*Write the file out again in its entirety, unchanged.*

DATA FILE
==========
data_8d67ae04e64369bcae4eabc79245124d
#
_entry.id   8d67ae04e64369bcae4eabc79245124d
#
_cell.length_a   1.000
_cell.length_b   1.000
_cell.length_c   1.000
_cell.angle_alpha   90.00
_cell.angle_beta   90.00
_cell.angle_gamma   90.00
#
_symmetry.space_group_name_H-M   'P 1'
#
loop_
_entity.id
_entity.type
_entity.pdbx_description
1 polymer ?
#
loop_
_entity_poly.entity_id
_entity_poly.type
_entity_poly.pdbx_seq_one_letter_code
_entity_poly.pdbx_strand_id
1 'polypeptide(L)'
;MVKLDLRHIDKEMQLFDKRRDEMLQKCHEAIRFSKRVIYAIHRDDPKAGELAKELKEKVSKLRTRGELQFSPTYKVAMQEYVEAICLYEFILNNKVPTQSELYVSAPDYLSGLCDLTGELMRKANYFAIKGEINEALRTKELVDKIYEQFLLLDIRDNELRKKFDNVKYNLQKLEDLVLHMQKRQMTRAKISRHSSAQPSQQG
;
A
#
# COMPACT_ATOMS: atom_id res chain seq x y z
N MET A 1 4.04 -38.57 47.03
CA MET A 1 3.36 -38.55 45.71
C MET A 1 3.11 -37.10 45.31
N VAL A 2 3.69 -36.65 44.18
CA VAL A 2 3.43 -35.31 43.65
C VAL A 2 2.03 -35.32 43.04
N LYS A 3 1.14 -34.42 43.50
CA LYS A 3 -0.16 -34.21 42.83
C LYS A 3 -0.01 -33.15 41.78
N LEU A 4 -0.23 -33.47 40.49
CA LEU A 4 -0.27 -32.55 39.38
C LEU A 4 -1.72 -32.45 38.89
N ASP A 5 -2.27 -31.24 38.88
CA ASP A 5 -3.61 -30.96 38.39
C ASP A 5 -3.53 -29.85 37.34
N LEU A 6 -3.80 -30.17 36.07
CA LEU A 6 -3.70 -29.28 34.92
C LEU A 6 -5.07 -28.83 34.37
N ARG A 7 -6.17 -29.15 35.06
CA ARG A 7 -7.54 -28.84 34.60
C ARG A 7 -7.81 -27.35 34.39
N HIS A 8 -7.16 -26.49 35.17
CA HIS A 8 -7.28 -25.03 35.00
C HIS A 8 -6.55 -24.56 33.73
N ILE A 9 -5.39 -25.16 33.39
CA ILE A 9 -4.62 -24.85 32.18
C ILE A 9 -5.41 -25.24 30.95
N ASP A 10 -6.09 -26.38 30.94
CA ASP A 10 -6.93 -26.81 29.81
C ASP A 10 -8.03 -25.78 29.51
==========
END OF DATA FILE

data_8d67ae04e64369bcae4eabc79245124d
#
_entry.id   8d67ae04e64369bcae4eabc79245124d
#
_cell.length_a   1.000
_cell.length_b   1.000
_cell.length_c   1.000
_cell.angle_alpha   90.00
_cell.angle_beta   90.00
_cell.angle_gamma   90.00
#
_symmetry.space_group_name_H-M   'P 1'
#
loop_
_entity.id
_entity.type
_entity.pdbx_description
1 polymer ?
#
loop_
_entity_poly.entity_id
_entity_poly.type
_entity_poly.pdbx_seq_one_letter_code
_entity_poly.pdbx_strand_id
1 'polypeptide(L)'
;MVKLDLRHIDKEMQLFDKRRDEMLQKCHEAIRFSKRVIYAIHRDDPKAGELAKELKEKVSKLRTRGELQFSPTYKVAMQEYVEAICLYEFILNNKVPTQSELYVSAPDYLSGLCDLTGELMRKANYFAIKGEINEALRTKELVDKIYEQFLLLDIRDNELRKKFDNVKYNLQKLEDLVLHMQKRQMTRAKISRHSSAQPSQQG
;
A
#
# COMPACT_ATOMS: atom_id res chain seq x y z
N MET A 1 4.04 -38.57 47.03
CA MET A 1 3.36 -38.55 45.71
C MET A 1 3.11 -37.10 45.31
N VAL A 2 3.69 -36.65 44.18
CA VAL A 2 3.43 -35.31 43.65
C VAL A 2 2.03 -35.32 43.04
N LYS A 3 1.14 -34.42 43.50
CA LYS A 3 -0.16 -34.21 42.83
C LYS A 3 -0.01 -33.15 41.78
N LEU A 4 -0.23 -33.47 40.49
CA LEU A 4 -0.27 -32.55 39.38
C LEU A 4 -1.72 -32.45 38.89
N ASP A 5 -2.27 -31.24 38.88
CA ASP A 5 -3.61 -30.96 38.39
C ASP A 5 -3.53 -29.85 37.34
N LEU A 6 -3.80 -30.17 36.07
CA LEU A 6 -3.70 -29.28 34.92
C LEU A 6 -5.07 -28.83 34.37
N ARG A 7 -6.17 -29.15 35.06
CA ARG A 7 -7.54 -28.84 34.60
C ARG A 7 -7.81 -27.35 34.39
N HIS A 8 -7.16 -26.49 35.17
CA HIS A 8 -7.28 -25.03 35.00
C HIS A 8 -6.55 -24.56 33.73
N ILE A 9 -5.39 -25.16 33.39
CA ILE A 9 -4.62 -24.85 32.18
C ILE A 9 -5.41 -25.24 30.95
N ASP A 10 -6.09 -26.38 30.94
CA ASP A 10 -6.93 -26.81 29.81
C ASP A 10 -8.03 -25.78 29.51